18 April 2008

U.S. Supreme Court opts for cruel and unusual punishment

About the only thing crueler than killing someone is torturing them when you do it. Despite the Eighth Amendment to the American Constitution which expressly forbids "cruel and unusual punishment," the United States Supreme Court has approved execution by lethal injection which may inflict exactly that.

Lethal injection typically involves three drugs: first sodium thiopental (an anesthetic), then pancuronium bromide (causes muscle paralysis) and finally potassium chloride (stops the heart). The dose of each drug is supposedly sufficient to cause death.

The pancuronium bromide is not administered to make death easier for the prisoner, but to make it easier for the spectators. When the heart-stopping drug potassium chloride hits, it tends to cause spasms which detract from the image of a painless death. Pancuronium bromide, by relaxing the muscles, precludes the spasms thus offering a calmer spectacle. It is entirely unnecessary for the killing.

Unfortunately, the regimen doesn't always go according to plan. Doctors and nurses are forbidden by their organizations from participating in executions, so they are often carried out by incompetent personnel. Dr. Mark Heath, a professor of clinical anesthesia at Columbia University, observes, "There are significant risks that the inmate in Texas' lethal injection procedure will not be rendered unconscious by the sodium thiopental and will therefore experience the psychologically horrific effects of pancuronium bromide." The drug has been condemned by the American Veterinary Medical Association for use in euthanizing animals.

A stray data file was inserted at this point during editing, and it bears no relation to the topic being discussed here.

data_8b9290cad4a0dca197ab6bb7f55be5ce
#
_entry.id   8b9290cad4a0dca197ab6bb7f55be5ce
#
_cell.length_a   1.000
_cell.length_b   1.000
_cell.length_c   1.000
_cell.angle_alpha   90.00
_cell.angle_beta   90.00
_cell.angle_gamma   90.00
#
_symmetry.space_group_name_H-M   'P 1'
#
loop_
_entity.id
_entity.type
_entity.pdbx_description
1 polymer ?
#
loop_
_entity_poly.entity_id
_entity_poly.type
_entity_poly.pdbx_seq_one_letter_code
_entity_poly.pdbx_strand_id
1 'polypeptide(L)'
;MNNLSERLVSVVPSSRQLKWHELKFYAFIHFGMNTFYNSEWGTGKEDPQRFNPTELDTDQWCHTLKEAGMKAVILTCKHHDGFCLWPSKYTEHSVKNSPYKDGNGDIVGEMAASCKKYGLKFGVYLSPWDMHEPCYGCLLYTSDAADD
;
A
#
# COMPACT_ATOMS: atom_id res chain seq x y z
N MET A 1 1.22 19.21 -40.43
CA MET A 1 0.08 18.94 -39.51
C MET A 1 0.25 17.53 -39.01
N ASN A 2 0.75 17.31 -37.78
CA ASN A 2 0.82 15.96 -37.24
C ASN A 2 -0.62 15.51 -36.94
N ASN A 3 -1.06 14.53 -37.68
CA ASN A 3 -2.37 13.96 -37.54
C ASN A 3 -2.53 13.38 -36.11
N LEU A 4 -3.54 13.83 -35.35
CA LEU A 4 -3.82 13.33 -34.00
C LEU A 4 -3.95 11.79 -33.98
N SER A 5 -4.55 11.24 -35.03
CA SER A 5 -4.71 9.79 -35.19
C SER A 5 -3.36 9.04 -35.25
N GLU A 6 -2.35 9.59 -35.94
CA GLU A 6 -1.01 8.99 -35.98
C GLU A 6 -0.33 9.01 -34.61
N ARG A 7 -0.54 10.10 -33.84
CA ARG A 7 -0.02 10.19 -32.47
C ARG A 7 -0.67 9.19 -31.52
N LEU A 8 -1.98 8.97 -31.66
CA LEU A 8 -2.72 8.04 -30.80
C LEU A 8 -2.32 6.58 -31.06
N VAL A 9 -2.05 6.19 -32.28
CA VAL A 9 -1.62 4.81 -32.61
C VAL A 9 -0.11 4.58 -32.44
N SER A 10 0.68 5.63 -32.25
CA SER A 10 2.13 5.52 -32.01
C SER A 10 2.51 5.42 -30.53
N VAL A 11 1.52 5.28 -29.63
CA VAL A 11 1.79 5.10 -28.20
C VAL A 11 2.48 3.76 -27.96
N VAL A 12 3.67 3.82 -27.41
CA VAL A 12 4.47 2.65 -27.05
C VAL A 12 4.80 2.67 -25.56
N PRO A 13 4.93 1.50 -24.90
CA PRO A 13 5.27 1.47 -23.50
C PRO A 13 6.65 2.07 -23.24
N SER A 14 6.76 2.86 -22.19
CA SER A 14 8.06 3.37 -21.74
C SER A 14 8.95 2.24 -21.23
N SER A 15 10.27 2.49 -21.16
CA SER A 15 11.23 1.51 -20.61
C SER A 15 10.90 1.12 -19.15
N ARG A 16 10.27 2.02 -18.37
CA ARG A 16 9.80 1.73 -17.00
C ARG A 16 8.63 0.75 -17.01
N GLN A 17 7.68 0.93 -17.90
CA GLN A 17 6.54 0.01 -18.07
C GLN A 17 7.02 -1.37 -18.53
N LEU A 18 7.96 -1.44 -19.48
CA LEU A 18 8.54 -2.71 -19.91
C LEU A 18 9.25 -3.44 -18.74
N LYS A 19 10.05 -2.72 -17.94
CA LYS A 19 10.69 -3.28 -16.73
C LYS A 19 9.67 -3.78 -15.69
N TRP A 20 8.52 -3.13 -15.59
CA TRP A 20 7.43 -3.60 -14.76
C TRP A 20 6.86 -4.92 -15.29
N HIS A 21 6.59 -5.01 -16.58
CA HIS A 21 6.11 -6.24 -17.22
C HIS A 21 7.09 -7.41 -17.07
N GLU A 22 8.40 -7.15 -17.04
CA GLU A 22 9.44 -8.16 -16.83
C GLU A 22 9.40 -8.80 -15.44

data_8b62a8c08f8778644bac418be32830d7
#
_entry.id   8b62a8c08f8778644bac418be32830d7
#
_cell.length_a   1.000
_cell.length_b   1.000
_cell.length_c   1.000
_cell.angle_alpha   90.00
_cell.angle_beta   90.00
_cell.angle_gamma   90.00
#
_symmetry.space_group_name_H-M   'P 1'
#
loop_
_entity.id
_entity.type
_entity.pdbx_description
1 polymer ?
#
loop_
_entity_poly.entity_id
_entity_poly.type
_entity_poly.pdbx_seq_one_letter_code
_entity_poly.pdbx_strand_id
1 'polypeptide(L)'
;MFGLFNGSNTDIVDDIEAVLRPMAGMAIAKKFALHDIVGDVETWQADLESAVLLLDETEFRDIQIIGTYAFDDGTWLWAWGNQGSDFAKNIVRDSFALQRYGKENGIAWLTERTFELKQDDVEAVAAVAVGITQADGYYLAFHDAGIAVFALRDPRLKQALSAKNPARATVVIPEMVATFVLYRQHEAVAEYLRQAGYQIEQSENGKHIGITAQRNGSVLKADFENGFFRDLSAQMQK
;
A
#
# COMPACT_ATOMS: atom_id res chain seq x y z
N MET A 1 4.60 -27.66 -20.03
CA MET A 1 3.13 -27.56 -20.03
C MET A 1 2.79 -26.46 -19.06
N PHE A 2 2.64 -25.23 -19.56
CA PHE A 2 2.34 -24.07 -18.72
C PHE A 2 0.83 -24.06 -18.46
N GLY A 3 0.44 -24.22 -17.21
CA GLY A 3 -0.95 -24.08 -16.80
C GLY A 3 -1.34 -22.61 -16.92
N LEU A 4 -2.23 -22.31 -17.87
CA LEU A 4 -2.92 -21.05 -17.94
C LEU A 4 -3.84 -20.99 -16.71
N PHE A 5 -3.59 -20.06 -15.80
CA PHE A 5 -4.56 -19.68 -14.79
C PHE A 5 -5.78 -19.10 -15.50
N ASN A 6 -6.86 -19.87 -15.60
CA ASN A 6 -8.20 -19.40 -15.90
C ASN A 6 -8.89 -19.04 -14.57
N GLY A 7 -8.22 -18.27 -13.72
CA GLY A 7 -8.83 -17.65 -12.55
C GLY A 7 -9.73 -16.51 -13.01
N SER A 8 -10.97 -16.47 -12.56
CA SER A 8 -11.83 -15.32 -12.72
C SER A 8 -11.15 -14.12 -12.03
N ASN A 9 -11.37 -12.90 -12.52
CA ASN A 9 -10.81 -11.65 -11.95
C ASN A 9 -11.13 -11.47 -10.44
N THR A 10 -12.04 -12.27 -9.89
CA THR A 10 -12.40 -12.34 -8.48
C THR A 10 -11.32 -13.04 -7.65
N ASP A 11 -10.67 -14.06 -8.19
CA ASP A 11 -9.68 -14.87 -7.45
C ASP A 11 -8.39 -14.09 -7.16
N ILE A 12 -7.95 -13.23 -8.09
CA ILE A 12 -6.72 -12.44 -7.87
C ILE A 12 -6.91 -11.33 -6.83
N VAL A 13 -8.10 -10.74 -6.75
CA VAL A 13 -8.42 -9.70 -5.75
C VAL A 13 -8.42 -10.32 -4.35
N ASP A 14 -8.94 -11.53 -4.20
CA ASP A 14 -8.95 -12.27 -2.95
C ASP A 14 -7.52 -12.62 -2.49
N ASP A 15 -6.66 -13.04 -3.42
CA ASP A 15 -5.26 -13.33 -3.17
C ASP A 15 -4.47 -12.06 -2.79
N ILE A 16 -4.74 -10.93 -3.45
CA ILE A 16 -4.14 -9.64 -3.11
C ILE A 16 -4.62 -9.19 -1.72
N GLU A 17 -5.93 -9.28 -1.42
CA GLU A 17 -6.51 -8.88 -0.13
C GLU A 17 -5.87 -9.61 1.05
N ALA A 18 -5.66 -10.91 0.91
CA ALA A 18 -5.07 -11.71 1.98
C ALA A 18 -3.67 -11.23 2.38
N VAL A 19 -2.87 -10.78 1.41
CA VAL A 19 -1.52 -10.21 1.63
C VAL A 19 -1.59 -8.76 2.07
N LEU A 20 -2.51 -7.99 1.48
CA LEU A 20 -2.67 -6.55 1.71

Potassium chloride is reputed to cause excruciating pain. If the prisoner receives insufficient doses of the drugs, when the potassium chloride hits he may be in agony but unable to cry out because his muscles are paralyzed by the pancuronium bromide. He dies an exquisitely painful death.

This appears to be what happened in Florida in 2006 to convicted murderer Angel Diaz. He took over half an hour to die and only then after a second series of injections. After the first series, witnesses reported he seemed to squint and grimace, and attempted to mouth words. Remaining conscious, he would have felt he was being smothered as the pancuronium bromide collapsed his diaphragm and lungs, and then he would have felt the potassium chloride like fire in his veins.

All hope is not lost, however, with the Supreme Court decision. Justice John Paul Stevens, although agreeing that the evidence presented in this case failed to show unconstitutionality, he admitted that for the first time he believes the death penalty itself may be unconstitutional. So the United States may yet depart the company of countries such as China, Iran and Saudi Arabia and join the civilized world in its views on capital punishment.

1 comment:

  1. I understand that the case was undertaken not because it was thought it would be successful, but only to make states halt their executions.